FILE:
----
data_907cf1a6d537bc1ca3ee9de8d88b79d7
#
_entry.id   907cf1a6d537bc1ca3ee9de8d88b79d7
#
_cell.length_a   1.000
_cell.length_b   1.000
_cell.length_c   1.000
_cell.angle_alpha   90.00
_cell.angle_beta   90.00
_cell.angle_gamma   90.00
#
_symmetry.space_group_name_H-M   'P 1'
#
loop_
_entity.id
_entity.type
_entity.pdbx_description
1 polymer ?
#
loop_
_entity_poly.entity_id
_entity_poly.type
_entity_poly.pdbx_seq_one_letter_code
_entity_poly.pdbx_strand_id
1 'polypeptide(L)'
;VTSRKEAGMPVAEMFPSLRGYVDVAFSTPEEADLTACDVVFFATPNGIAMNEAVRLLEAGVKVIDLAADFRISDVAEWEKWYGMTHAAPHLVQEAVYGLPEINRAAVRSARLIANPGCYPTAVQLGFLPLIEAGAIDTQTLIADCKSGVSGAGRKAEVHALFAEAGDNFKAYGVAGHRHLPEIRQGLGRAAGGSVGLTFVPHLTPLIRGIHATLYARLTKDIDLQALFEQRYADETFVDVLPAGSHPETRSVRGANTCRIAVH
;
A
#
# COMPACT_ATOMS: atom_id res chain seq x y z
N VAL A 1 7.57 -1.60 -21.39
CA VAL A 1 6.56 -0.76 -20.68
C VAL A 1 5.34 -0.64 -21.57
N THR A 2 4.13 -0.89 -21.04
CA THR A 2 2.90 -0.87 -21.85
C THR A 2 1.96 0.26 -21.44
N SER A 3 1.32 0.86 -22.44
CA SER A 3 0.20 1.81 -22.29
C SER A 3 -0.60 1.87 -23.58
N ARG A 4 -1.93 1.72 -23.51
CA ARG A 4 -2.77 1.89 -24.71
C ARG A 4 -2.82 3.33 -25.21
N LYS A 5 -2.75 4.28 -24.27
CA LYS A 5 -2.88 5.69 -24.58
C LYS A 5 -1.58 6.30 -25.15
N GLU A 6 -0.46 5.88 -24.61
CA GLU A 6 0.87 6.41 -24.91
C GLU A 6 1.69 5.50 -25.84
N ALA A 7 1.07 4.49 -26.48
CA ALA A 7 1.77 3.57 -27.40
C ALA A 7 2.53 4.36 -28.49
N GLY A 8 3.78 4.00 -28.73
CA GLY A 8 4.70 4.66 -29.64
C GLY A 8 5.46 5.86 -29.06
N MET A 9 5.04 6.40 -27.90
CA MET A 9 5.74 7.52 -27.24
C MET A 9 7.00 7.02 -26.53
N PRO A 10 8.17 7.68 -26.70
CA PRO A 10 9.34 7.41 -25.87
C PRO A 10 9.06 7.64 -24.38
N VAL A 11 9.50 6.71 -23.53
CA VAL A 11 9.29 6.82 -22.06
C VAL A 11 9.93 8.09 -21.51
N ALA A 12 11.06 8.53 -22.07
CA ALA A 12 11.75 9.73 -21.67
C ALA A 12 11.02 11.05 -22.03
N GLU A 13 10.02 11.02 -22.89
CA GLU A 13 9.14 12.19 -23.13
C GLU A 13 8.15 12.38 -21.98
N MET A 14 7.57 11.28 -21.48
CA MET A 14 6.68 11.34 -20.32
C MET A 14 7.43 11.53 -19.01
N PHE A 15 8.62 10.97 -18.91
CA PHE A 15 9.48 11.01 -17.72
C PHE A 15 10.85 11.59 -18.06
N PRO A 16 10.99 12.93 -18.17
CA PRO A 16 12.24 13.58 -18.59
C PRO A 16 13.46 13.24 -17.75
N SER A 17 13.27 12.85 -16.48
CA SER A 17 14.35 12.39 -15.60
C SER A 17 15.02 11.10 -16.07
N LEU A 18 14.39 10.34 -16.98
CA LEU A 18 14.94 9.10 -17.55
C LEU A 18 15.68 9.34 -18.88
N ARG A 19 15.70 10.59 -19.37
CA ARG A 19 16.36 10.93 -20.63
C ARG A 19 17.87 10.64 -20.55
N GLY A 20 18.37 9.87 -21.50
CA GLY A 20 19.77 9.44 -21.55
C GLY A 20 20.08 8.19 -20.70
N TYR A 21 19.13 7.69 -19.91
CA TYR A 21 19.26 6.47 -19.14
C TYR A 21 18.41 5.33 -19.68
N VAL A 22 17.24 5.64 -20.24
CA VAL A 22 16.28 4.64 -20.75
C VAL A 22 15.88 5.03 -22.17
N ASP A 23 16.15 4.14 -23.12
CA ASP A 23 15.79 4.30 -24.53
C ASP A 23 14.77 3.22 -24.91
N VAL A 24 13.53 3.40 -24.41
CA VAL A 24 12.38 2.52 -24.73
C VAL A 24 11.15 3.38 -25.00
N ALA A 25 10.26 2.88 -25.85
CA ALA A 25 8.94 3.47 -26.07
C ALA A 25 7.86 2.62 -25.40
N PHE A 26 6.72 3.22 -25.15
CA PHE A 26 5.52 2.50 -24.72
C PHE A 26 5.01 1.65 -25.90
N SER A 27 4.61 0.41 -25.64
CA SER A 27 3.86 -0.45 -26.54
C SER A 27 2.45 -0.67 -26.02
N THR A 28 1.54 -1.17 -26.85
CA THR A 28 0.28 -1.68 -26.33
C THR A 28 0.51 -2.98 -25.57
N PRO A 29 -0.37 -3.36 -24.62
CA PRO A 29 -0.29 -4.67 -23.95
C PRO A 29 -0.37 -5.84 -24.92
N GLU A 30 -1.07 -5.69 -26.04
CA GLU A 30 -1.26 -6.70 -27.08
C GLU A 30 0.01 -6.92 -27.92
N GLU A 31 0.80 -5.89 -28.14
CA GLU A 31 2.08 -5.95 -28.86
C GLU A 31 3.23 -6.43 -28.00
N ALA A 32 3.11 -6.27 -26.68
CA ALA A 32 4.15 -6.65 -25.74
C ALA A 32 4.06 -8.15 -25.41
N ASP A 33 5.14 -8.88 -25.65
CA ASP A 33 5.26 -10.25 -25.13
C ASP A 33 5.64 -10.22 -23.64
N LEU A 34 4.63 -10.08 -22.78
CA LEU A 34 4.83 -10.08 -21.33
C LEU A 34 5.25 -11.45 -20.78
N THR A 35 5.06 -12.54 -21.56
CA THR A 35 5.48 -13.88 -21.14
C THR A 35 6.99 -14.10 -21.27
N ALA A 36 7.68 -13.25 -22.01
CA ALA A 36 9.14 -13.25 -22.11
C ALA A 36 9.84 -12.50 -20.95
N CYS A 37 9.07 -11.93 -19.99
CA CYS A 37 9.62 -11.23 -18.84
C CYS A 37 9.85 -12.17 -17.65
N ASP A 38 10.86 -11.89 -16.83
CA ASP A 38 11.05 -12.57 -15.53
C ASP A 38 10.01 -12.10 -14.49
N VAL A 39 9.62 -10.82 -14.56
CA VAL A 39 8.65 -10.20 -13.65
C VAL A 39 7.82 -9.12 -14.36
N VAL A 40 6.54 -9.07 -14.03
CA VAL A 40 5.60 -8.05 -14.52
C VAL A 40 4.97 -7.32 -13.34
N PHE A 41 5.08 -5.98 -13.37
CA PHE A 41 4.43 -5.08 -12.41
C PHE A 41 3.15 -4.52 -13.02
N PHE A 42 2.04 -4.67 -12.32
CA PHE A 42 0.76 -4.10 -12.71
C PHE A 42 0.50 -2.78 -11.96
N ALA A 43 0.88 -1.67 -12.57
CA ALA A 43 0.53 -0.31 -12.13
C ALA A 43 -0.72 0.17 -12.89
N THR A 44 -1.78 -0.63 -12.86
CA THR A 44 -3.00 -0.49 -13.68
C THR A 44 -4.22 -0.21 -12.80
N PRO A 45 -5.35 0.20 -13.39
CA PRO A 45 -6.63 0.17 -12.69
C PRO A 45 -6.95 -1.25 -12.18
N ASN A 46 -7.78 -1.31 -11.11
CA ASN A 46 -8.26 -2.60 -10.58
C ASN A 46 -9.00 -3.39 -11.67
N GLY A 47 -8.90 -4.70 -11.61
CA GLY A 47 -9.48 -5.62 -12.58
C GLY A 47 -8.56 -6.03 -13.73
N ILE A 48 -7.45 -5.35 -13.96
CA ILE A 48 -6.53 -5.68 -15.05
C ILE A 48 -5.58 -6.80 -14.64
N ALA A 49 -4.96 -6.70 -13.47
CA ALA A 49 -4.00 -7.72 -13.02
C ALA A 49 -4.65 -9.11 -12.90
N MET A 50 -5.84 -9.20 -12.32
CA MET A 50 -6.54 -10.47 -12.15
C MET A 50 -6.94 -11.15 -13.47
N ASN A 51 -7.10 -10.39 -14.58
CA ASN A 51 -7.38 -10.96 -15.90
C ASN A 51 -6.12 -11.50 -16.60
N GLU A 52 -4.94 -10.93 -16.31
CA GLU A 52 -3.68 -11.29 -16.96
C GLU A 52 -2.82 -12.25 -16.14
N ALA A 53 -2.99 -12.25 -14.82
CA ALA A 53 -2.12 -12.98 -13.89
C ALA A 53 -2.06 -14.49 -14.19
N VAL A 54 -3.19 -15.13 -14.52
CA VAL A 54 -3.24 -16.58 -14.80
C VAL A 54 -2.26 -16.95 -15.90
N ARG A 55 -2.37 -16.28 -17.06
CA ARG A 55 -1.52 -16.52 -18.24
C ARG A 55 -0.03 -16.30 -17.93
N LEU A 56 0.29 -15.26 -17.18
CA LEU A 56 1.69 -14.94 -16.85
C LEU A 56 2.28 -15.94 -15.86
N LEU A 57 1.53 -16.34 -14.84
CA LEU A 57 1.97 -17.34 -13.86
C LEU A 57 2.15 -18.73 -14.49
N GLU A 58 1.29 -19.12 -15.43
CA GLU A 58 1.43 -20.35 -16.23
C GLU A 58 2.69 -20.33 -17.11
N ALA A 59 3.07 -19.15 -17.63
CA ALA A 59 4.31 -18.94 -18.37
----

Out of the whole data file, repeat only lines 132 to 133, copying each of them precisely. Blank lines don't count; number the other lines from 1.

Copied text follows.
C LEU A 34 5.25 -11.45 -20.78
N THR A 35 5.06 -12.54 -21.56